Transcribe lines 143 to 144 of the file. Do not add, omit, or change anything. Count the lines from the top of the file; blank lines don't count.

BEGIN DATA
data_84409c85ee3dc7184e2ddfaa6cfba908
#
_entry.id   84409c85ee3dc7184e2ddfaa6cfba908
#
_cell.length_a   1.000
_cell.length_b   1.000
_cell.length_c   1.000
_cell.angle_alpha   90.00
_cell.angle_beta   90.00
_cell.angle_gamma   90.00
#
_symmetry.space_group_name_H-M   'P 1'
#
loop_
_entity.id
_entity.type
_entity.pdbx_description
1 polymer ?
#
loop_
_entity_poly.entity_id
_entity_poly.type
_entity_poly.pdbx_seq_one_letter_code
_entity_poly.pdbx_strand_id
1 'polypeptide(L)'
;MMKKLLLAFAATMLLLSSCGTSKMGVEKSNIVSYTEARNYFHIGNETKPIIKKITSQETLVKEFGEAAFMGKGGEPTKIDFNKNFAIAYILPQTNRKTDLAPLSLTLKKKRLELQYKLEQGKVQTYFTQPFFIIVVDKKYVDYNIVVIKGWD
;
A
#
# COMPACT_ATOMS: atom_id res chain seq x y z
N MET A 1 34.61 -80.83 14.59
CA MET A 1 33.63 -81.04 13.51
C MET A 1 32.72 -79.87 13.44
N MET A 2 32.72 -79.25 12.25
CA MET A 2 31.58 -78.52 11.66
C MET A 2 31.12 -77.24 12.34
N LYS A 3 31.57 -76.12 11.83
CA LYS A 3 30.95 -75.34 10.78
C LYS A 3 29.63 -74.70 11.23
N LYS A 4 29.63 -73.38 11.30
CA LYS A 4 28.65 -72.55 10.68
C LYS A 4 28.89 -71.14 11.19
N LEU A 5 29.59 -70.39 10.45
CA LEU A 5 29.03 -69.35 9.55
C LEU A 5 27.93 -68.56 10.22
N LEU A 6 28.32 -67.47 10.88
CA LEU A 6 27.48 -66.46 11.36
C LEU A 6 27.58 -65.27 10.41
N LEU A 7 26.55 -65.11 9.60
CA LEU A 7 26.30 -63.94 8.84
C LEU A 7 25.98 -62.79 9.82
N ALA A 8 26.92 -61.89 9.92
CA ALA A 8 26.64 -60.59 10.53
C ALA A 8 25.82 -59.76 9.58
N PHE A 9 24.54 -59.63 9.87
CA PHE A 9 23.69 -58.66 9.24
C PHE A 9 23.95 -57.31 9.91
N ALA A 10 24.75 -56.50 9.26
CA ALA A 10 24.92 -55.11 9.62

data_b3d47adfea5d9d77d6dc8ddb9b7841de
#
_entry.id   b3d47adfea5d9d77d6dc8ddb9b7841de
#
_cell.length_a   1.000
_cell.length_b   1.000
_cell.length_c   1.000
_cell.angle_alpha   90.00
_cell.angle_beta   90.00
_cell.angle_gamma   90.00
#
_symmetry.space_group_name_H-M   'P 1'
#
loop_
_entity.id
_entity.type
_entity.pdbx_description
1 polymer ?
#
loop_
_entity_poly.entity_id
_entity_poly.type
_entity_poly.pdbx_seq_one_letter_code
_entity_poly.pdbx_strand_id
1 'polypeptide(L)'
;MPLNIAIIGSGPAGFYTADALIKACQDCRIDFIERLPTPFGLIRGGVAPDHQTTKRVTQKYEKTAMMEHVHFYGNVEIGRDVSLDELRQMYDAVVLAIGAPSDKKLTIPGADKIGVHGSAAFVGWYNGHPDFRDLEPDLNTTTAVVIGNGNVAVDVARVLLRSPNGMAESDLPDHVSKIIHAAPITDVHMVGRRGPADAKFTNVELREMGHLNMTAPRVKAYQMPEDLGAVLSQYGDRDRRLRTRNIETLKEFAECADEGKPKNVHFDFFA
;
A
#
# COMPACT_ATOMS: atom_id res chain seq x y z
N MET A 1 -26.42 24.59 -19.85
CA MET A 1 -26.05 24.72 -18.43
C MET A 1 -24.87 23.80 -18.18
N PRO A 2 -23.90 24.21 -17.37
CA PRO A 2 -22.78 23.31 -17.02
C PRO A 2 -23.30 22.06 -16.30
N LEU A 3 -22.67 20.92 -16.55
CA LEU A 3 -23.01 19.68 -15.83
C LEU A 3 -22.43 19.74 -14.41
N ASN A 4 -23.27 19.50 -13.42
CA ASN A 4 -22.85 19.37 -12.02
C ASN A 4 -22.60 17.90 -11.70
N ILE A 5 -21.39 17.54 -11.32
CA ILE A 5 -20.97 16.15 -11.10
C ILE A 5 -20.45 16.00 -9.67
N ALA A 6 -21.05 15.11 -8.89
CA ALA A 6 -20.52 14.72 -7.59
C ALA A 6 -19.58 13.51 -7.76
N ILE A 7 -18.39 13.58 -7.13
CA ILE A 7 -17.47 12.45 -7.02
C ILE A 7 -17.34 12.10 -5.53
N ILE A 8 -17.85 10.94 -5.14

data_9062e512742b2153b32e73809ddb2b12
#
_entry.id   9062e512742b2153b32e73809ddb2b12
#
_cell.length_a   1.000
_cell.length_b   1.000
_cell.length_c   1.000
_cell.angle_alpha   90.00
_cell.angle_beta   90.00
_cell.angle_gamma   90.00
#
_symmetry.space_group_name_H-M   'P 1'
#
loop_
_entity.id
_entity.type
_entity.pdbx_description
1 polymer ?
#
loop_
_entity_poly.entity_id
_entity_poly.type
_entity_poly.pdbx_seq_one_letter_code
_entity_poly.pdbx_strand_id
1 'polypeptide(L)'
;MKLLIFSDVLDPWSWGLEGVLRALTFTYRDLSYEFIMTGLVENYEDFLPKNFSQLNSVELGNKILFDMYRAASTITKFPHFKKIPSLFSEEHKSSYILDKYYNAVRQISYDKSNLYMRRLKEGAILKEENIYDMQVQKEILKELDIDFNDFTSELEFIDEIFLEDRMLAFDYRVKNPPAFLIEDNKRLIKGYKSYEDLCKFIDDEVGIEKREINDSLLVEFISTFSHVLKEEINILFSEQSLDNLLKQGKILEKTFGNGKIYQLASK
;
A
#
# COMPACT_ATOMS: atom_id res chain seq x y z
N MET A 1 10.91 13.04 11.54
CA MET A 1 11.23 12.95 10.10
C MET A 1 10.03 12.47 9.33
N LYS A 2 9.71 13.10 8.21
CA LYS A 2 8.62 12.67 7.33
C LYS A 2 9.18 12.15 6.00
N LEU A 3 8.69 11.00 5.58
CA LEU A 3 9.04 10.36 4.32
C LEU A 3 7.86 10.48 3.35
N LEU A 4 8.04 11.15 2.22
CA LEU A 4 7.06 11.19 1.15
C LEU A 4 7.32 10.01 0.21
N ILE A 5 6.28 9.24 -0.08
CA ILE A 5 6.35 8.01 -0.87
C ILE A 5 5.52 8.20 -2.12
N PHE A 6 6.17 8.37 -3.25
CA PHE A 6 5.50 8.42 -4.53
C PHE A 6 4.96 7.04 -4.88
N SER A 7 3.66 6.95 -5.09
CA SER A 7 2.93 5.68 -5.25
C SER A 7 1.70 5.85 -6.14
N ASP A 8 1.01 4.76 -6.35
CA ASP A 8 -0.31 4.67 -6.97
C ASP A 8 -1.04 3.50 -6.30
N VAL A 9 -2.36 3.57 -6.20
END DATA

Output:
CA MET A 1 11.23 12.95 10.10
C MET A 1 10.03 12.47 9.33